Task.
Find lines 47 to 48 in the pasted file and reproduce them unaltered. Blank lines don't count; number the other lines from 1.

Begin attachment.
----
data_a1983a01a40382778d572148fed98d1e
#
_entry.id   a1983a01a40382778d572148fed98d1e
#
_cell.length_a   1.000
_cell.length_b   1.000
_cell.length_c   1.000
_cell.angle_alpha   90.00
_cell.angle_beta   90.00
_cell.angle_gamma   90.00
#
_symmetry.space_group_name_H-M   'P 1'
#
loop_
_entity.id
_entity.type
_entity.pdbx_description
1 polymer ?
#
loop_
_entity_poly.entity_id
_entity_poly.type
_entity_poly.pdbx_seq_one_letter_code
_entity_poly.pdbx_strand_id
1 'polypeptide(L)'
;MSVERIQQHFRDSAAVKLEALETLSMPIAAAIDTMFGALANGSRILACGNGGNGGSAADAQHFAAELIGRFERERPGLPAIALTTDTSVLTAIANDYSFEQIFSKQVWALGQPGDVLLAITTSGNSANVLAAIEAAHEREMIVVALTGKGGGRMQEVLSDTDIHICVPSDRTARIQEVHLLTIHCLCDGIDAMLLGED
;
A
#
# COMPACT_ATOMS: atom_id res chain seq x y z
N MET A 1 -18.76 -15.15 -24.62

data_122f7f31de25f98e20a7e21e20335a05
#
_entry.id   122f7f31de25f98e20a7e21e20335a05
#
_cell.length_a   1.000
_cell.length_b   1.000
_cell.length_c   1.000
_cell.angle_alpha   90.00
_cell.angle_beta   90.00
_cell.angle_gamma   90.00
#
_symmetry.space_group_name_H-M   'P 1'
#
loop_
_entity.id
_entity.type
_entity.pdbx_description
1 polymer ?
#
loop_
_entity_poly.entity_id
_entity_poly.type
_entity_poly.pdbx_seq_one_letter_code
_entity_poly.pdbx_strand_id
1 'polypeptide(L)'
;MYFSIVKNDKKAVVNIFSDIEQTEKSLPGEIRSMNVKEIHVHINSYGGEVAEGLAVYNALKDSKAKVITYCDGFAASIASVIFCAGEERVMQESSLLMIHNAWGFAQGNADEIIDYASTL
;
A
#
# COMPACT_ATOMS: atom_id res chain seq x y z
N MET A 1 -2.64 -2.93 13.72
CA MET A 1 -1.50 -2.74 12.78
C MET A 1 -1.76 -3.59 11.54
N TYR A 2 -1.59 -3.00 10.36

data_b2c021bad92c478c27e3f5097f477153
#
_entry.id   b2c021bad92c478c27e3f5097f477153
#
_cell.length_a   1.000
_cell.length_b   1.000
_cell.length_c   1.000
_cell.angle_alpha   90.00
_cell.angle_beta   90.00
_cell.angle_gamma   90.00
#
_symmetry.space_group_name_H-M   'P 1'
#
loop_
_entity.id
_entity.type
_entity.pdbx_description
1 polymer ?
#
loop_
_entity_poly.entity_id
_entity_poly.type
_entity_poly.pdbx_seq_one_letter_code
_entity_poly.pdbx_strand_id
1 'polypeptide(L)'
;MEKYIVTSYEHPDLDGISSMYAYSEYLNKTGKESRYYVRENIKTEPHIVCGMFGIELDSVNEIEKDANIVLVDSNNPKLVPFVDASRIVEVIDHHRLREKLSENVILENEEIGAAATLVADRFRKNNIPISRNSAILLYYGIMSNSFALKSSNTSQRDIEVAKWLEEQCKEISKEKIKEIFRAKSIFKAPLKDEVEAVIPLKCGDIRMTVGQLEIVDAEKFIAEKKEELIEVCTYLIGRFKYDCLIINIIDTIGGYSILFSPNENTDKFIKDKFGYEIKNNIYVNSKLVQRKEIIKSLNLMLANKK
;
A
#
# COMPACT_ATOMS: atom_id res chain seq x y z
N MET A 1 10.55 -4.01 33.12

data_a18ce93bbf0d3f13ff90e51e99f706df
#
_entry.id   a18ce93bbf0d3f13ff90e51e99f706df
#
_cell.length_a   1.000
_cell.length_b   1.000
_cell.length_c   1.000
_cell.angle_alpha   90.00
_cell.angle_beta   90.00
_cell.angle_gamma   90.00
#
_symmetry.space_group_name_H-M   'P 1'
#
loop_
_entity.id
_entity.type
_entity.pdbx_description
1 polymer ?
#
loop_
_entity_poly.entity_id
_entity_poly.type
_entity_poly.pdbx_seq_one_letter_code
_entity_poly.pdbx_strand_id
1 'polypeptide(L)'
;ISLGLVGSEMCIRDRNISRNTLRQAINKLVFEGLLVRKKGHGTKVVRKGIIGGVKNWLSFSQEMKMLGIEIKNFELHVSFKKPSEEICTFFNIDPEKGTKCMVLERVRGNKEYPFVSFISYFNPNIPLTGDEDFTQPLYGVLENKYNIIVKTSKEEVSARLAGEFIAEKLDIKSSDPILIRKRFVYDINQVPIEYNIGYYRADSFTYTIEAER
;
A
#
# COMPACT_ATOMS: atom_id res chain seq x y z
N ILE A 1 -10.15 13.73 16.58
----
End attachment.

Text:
_entity.type
_entity.pdbx_description